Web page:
Whereas, Section 12–47–13(c) of the Rules of Practice and Procedure ․ of the [Board] provides, in pertinent part, as follows: “The original of each document, including appeals, complaints, answers, motions, notices, briefs, and amendments shall be signed and dated in black ink by each party or its authorized representative.”

Cole contended Hawaii Administrative Rules (HAR ) § 12–47–13(c) requires a notice of appeal to be signed, the lack of a signature invalidated Appellants' notice of appeal, and dismissal was warranted because the 20–day time period to appeal from the October Decision had passed. Appellants responded that their signed letter constituted a “written notice of appeal” per HRS § 386–87(a) (1993), that they were willing to sign the unsigned Appeal and Notice of Appeal, and that no prejudice occurred consequent to the missing signature. Appellants also contended in the alternative that neither HAR § 12–47–13(c) nor HAR § 12–10–61(c) requires appeals to be signed.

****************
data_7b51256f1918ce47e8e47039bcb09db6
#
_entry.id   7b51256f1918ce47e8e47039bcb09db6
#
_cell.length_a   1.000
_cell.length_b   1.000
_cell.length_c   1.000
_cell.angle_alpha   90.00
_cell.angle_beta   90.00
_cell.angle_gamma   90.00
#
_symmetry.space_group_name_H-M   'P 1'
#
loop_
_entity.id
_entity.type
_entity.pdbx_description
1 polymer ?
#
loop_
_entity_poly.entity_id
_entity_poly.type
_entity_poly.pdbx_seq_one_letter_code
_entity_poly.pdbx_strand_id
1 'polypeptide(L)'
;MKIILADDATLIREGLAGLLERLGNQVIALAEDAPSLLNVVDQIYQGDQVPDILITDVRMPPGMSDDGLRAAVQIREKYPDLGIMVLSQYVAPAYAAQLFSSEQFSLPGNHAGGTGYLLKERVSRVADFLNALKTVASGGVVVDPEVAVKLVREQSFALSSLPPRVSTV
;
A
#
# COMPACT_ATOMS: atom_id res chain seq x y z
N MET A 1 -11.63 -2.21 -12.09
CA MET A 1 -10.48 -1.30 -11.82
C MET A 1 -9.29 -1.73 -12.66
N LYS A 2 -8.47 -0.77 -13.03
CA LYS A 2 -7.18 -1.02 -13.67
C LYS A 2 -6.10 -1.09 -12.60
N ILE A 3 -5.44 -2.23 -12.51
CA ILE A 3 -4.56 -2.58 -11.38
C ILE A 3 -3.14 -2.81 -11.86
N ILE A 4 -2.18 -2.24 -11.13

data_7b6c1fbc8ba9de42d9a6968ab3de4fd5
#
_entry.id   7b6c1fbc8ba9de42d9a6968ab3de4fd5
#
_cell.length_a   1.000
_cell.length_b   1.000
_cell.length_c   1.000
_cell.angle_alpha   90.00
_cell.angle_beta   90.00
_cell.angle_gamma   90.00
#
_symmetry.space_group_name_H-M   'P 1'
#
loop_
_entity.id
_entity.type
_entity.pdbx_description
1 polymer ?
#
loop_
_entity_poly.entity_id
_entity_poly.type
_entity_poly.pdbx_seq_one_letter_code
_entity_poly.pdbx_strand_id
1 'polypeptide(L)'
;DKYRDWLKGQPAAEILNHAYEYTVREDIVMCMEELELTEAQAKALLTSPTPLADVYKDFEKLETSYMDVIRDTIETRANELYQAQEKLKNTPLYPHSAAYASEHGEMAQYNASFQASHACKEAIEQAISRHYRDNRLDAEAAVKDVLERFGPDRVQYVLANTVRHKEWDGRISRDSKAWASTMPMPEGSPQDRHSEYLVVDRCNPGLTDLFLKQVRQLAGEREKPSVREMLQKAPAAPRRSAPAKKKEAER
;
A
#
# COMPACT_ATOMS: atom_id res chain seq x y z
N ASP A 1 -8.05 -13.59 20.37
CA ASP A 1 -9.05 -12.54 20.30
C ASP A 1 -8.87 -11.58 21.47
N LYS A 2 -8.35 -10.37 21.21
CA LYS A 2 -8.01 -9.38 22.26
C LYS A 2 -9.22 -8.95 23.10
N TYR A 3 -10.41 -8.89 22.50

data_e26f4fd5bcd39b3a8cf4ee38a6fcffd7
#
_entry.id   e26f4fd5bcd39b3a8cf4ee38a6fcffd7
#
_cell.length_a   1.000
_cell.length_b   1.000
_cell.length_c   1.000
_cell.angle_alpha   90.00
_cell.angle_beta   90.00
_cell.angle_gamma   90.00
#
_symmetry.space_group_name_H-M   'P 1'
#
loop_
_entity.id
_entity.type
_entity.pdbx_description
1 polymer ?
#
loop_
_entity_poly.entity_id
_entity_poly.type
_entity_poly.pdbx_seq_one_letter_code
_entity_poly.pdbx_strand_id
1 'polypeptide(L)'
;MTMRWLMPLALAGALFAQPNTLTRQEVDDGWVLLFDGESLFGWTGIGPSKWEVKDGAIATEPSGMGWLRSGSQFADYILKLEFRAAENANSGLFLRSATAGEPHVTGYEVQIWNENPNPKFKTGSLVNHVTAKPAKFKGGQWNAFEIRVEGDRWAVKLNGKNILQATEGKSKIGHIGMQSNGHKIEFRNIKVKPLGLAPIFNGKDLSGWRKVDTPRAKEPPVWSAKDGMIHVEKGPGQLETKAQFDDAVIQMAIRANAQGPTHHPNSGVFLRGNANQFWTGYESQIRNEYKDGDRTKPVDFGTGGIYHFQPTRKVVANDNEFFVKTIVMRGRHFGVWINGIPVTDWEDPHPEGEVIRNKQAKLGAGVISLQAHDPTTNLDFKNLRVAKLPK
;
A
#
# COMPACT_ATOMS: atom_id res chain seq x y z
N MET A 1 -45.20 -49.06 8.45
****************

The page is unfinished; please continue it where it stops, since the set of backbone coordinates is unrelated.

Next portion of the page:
On December 6, 2012, the Board held a hearing on the matter and asked for supplemental briefing. In their second Memorandum in Support of Objections to Order to Show Cause, filed January 14, 2013, Appellants attached a signed copy of the Appeal and Notice of Appeal. Appellants cited Becker v. Montgomery, 532 U.S. 757 (2001) for the proposition that “a person's failure to sign the notice of appeal does not deprive the court of appellate jurisdiction if the omission is corrected once it is called to the appellant's attention․” Cole contended Becker was distinguishable because Becker interpreted Federal Rules of Appellate Procedure Rules 3 and 11(a), the latter of which provides a signature omission procedure, while HAR §§ 12–10 and 12–47 do not.

On March 19, 2013, the Board issued its D & O, finding: